Tortoise Considered Extinct for 100+ Years Discovered in Galápagos

Researchers have just discovered a Fernandina giant tortoise — a species believed to have gone extinct over a century ago.

Found alive and well on the Galápagos Islands, the single female represents Chelonoidis phantasticus, a species that hasn’t been observed since 1906.

A team of scientists from the California Academy of Sciences located the tortoise on an expedition to survey the flora and fauna of the Galápagos in 2019. Geneticists at Yale University compared the female’s DNA to the remains of a male of the species to confirm the finding.

“It was believed to have gone extinct more than 100 years ago! We have reconfirmed its existence…. Hope is intact,” said Environment Minister Gustavo Manrique in a tweet. Danny Rueda, Director of Galápagos National Park, later said that an expedition will be carried out on the island in an attempt to locate other members of the species.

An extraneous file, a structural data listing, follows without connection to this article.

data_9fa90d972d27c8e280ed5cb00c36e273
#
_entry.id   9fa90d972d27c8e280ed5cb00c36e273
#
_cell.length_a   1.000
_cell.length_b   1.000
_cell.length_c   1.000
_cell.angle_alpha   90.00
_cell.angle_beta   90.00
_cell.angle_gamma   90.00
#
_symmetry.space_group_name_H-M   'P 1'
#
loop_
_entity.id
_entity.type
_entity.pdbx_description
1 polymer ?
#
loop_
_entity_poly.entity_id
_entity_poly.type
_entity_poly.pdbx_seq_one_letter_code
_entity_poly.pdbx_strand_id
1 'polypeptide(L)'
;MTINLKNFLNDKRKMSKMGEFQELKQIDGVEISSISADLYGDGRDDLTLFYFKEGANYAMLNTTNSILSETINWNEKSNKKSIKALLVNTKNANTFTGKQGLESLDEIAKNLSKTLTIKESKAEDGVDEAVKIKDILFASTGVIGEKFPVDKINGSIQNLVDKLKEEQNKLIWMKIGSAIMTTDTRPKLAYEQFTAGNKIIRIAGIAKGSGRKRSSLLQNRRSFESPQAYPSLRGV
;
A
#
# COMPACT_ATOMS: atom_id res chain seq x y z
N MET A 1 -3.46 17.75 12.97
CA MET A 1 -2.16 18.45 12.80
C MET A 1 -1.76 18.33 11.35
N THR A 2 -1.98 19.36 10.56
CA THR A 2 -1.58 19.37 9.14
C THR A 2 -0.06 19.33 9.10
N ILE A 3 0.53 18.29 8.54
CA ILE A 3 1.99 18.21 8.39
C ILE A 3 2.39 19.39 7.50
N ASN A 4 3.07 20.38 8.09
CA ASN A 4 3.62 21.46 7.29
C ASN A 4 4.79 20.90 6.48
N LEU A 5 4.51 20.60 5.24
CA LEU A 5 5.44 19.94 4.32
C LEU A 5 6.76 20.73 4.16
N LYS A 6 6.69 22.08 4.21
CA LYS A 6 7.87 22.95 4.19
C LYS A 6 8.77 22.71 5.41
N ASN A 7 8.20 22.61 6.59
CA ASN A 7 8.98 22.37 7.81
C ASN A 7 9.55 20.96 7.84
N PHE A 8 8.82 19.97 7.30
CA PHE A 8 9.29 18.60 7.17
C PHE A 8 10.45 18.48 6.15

The 100+ year old female is now residing in a protected breeding center on Santa Cruz Island in hopes that a male can be found for mating.

You may recall a similar tale — the last remaining Pinta Island giant tortoise known as “Lonesome George” passed away in 2012 after researchers spent three decades attempting to find him a mate. Unfortunately they were unsuccessful, and there are now no remaining Pinta Island tortoises.

Giant tortoises in the Galapagos are the largest living tortoises on the planet. Unfortunately, they’ve been wiped out by hunting, volcanic eruptions, and introduced species that prey on their hatchlings.